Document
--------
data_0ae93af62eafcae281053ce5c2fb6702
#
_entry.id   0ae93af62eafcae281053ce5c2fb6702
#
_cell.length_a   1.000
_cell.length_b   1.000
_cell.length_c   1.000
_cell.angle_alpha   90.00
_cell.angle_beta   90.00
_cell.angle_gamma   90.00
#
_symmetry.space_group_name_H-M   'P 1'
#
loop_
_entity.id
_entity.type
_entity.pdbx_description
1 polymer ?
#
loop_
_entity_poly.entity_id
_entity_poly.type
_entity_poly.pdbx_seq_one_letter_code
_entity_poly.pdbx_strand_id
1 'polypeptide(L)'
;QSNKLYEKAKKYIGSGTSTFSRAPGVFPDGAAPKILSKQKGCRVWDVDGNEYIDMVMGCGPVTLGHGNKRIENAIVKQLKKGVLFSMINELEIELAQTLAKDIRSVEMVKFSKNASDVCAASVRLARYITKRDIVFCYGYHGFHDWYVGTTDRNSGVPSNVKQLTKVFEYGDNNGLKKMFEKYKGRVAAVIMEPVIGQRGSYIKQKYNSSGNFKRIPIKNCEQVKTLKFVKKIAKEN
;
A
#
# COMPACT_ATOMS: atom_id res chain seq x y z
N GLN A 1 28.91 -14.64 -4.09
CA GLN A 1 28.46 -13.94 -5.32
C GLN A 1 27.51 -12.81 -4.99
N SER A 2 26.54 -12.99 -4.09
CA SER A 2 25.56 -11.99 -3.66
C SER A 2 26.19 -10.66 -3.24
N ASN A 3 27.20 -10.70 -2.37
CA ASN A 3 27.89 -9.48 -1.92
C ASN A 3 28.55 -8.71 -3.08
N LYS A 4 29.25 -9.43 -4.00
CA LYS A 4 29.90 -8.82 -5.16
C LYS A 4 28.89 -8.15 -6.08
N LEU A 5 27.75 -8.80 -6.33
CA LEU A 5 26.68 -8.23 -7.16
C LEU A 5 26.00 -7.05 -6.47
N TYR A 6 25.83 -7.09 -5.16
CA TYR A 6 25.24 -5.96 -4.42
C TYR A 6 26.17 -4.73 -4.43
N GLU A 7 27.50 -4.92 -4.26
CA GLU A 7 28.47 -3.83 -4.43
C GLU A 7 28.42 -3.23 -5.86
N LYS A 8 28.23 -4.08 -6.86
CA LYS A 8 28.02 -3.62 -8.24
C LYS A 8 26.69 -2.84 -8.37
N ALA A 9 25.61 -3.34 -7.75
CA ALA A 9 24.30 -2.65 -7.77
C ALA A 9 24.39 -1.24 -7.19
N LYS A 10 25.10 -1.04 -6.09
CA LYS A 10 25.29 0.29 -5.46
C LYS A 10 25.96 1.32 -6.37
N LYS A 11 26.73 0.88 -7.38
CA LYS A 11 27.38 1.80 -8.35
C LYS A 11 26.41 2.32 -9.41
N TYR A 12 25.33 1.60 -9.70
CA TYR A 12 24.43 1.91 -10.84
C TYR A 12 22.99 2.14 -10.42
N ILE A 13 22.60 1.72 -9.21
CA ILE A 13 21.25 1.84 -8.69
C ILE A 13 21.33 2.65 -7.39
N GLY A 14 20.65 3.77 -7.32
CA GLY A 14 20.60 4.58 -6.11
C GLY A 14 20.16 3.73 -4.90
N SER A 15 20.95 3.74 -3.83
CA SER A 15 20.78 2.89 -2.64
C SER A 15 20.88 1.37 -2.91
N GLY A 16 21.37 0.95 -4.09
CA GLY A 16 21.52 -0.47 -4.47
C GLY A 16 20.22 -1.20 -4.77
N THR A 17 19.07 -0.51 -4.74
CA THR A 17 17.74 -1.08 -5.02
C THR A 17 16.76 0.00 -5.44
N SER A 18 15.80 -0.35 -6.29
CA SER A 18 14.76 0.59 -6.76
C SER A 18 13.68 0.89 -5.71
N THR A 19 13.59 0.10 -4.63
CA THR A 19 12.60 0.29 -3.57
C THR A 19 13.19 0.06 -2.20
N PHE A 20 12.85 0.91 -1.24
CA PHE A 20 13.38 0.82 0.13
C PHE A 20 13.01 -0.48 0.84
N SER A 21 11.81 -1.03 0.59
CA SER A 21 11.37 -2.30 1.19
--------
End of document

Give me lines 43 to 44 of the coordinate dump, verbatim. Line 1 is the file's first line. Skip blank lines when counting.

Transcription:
N LEU A 5 27.75 -8.80 -6.33
CA LEU A 5 26.68 -8.23 -7.16